But I don’t think that was our worst mishap. On one of our trips across the desert, I watched a set of borrowed tent poles fall off the back of the car as I dozed in the back. My father reacted to my screams by swerving onto the shoulder. As he swerved, a suitcase also fell, right into the path of an approaching semi. It was spared, somehow, but the images are seared in my brain.

My trips with my own kids have been surprisingly mishap-free (knock wood) although my husband and I had a bank “helpfully” suspend our credit card while we were at a resort in Mexico on our first kid-free trip in a decade. The resort was convinced we were trying to pull something during the day or so it took us to straighten it out. Apparently, we had been alone together so few times since our kids were born our trip triggered a fraud alert.

What was your worst vacation mishap? Send me your story. I’ll repost the best ones, and if you’re a blogger, include a link to your blog.

 

Four business rules to use when you travel with kids

In the past four years, we’ve driven over 6500 miles with our kids. Sound like a living nightmare? Strangely, it’s not. My kids are good travelers. But I’ve also put some rules in place that make things go a lot more smoothly.

  • Have an agenda. Kids don’t like ambiguity. Actually, neither do most adults. I always map our route and make our hotel reservations in advance. Even though it takes some time upfront it’s a great relief to have a plan when we get in the car and I’ve found it contributes greatly to marital harmony. (Of course you don’t want to talk to me in those days I’m making arrangements. Crabby.)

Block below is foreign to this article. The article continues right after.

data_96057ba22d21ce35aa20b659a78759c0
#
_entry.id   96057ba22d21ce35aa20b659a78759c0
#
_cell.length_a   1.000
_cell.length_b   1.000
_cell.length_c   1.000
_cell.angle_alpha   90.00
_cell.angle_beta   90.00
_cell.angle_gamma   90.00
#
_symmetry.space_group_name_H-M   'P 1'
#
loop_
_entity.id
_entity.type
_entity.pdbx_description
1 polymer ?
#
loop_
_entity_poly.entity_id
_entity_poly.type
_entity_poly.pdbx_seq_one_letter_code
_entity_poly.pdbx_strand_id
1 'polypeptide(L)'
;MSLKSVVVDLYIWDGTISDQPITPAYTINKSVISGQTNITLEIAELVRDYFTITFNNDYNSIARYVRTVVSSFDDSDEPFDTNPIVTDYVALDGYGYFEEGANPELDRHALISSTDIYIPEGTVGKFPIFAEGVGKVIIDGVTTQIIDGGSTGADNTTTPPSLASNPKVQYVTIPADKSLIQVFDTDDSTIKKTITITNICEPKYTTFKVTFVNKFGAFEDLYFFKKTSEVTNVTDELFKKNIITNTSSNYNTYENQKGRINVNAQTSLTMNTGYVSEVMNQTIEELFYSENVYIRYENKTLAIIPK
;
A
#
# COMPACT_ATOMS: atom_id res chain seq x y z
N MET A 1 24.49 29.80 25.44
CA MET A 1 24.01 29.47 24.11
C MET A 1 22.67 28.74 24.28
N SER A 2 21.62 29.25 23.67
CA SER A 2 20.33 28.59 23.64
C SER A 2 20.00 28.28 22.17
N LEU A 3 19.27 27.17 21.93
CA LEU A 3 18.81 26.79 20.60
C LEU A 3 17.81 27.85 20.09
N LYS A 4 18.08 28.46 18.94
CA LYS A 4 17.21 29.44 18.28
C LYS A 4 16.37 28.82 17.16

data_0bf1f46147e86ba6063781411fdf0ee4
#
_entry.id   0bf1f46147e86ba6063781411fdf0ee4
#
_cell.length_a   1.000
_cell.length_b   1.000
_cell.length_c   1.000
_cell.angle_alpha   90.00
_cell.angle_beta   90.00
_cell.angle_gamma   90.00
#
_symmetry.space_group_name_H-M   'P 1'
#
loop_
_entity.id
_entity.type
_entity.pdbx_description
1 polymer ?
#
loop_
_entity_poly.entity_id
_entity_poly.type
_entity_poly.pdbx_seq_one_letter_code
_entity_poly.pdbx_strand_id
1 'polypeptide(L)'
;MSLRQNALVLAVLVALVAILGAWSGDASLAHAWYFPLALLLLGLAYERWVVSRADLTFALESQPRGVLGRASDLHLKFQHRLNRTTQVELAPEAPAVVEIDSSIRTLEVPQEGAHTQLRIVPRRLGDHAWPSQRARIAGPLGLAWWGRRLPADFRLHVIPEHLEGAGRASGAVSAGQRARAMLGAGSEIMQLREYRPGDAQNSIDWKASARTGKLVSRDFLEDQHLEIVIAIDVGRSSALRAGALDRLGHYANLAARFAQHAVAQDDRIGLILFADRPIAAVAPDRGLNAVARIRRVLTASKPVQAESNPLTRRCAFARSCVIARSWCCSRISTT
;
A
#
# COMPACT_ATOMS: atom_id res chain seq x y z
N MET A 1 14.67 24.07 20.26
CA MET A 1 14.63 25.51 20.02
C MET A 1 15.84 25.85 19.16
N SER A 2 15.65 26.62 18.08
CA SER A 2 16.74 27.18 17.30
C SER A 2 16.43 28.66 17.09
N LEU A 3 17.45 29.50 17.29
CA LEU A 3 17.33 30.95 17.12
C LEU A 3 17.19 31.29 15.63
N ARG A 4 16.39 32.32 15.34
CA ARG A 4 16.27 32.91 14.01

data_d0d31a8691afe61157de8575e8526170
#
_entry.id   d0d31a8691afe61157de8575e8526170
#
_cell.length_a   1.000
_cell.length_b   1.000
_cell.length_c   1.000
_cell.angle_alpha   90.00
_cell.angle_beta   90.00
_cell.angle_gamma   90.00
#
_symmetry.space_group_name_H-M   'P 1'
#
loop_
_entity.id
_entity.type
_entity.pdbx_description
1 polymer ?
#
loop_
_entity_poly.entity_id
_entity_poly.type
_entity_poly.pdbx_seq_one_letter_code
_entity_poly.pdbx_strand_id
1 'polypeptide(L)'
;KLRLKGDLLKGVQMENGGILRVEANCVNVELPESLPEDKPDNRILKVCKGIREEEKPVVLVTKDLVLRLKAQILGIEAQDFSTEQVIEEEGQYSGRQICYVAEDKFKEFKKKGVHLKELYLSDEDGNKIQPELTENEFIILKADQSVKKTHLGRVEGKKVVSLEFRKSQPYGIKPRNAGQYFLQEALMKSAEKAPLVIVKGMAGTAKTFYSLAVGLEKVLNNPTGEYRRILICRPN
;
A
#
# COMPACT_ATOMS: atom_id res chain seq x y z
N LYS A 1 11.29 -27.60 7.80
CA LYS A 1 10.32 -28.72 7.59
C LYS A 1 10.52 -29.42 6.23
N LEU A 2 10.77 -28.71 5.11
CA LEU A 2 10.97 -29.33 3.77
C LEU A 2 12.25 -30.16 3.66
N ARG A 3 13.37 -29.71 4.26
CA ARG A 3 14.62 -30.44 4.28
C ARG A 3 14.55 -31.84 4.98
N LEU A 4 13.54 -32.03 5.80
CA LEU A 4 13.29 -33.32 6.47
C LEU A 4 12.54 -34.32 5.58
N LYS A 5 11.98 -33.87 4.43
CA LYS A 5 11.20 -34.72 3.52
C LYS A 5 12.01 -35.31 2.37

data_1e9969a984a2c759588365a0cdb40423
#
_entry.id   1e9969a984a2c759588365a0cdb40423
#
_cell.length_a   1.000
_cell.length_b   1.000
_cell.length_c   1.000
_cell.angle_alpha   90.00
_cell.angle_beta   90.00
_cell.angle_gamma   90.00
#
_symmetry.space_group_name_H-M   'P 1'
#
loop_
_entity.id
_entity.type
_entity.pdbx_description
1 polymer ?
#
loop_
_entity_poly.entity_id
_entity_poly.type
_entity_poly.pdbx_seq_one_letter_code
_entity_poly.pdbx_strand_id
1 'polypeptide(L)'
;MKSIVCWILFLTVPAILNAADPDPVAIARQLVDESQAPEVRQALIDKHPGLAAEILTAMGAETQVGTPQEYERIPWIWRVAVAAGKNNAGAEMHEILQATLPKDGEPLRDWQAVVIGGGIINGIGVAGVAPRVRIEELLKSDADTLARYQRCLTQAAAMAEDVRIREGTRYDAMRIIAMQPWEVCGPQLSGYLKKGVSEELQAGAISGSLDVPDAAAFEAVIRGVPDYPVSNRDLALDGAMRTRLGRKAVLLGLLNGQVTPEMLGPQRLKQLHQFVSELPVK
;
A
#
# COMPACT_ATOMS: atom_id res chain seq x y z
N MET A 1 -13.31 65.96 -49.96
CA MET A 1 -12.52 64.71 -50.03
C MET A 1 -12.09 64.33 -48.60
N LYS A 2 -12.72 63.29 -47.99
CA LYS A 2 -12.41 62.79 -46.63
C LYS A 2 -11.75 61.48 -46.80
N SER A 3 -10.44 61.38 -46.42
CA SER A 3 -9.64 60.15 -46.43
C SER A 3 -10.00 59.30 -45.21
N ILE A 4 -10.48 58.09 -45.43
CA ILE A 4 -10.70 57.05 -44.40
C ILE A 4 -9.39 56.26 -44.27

• Use a repeatable process. Years ago I decided I couldn’t pack for five people.  I made a list (yes, it’s in Excel) that we use every year when we pack. I hand the kids the list, they gather their stuff and I give it a quick check before they put it in their suitcases. During the trip, I keep note of things we could’ve used and things we forgot and add them to the spreadsheet when we get home. That way I’m ready for the next trip.
  • Give them a budget. I don’t know about you, but my least favorite part of the trip is the begging. You know, for every piece of junk or trinket they see along the route. I no longer want to police their purchases. Nor do I want to feel like a human ATM machine. I put aside an envelope with cash in it for each child. Once we’re on the road, they’re free to spend it on whatever they like – but once it’s gone, it’s gone. It usually takes one episode of buyer’s remorse for them to get the hang of it, but once you get through that it’s a great system.
  • Make a two-year plan. This is my best tip of all. If you can, have your next year’s trip in mind while you’re on the road. We typically travel the same way (west) which makes it easy. Along the way, I pick up maps and information on interesting site and activities. When we get home I have a folder full of stuff for my next year’s planning.

We’re gearing up for another trip in August. And I’m planning to enjoy it.

Have any tips for travel? Send them to sarah@dayonebusinesssevices.com – if I use them, I’ll feature your business.